Some Interesting “Alternative Facts” and Myths about Data Quality Management

Beth Adams's picture
 By | maart 03, 2017
in Omni, Omni-Gen, data management, Data Quality, progressive data management, Data Cleansing, Data Integrity, Data Profiling, Data Quality
maart 03, 2017

A funny phrase has popped up in politics recently: “Alternative Facts”. Merriam-Webster defines “Alternative” as different from the usual or conventional and “Fact” as a piece of information presented as having objective reality. How does one get a fact that’s different from the “usual or conventional” fact?

I’m not here to get into a political fight. Maybe some people would say that “alternative facts” are really just another word for “errors”. Other people might say that if you think you know a fact, there might be something wrong with what you think you know, and other facts are actually the true ones.

We see the same thing is true with data. It can be hard to know whether you’re looking at good data, in which case you want to throw out data that contradicts it, or whether you’re looking at data that should be thrown out.

Thought leader David Loshin has worked with us to debunk 10 myths about data quality that will help you understand what you’re looking at, how to remediate it, and ultimately what facts – original or alternative – you can trust. Here are a few of them.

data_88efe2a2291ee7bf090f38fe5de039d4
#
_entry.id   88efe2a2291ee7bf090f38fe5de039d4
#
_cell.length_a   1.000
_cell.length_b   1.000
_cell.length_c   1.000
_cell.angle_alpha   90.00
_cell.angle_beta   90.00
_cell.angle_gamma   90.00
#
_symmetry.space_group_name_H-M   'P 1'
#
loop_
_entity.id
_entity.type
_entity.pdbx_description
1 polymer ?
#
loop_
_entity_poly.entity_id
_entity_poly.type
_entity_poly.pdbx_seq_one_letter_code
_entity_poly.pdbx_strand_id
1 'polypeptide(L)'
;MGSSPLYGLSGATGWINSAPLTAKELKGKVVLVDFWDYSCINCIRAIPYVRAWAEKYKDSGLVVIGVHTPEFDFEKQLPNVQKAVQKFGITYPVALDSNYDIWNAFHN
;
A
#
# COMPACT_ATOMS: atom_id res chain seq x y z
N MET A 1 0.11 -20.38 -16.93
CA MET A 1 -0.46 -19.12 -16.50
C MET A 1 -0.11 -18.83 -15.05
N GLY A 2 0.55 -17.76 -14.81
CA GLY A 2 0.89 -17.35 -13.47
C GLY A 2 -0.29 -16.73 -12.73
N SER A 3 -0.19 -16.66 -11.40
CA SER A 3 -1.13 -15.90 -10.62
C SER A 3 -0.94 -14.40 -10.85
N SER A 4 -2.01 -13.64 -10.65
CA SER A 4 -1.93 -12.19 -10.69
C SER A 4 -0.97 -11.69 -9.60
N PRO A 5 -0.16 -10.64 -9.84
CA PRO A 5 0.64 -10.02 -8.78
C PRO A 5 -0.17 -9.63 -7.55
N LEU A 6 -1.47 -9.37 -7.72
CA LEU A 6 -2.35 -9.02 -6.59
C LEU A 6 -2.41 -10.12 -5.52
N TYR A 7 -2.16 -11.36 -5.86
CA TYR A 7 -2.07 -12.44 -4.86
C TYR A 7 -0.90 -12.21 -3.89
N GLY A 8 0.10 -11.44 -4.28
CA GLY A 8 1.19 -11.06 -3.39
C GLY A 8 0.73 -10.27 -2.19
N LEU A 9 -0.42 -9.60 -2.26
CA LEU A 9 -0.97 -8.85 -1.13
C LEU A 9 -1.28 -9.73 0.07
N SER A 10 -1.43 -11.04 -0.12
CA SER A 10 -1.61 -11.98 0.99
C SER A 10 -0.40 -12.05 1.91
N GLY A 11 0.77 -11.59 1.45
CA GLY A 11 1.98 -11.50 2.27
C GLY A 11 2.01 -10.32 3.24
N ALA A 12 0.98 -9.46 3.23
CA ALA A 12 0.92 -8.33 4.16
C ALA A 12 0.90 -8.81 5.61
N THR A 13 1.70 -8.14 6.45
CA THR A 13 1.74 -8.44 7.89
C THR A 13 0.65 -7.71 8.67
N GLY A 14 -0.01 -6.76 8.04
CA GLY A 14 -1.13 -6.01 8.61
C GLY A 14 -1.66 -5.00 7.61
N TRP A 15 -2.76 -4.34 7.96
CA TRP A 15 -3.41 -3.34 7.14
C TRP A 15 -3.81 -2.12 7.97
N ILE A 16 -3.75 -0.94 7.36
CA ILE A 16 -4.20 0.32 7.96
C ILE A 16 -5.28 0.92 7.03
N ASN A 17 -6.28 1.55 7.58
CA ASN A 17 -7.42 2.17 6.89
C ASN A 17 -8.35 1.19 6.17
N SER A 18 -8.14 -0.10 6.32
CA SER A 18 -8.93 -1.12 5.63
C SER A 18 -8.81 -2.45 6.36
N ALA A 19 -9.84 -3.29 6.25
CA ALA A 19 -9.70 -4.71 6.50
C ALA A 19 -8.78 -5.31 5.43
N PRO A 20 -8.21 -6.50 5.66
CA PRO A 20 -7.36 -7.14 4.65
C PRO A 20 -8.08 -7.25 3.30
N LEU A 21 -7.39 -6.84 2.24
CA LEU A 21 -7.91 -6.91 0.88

#1. A data quality tool is exactly that – a tool. It does not replace the human portion of what needs to be done. Assemble a program that combines good data management practices, data stewardship, and the use of tools and it will provide the greatest benefit.

#2. The data quality instrument you purchase will never make your data perfect 100 percent of the time. Data is an evolving set. There needs to be governance procedures, remediation processes, and cleansing priorities in order to make progress. Since you most likely have limited resources, it’s best to concentrate on the data which provides the best value.

#3. Data Scientists cannot manage every aspect of the data quality process. It needs to be a collaborative process whereby businesspeople as well as technical folks work hand in hand to provide an optimal outcome. IT and business users need to be encouraged to work together – to suggest otherwise would stall progress.

Check out David’s new whitepaper, Busting 10 Myths About Data Quality Management, to get a balanced view of best practices for implementing a data quality improvement program. The paper examines some common statements that can help you differentiate what you think you know, why it may be an alternative fact, or a myth, and some things to think about when planning your project.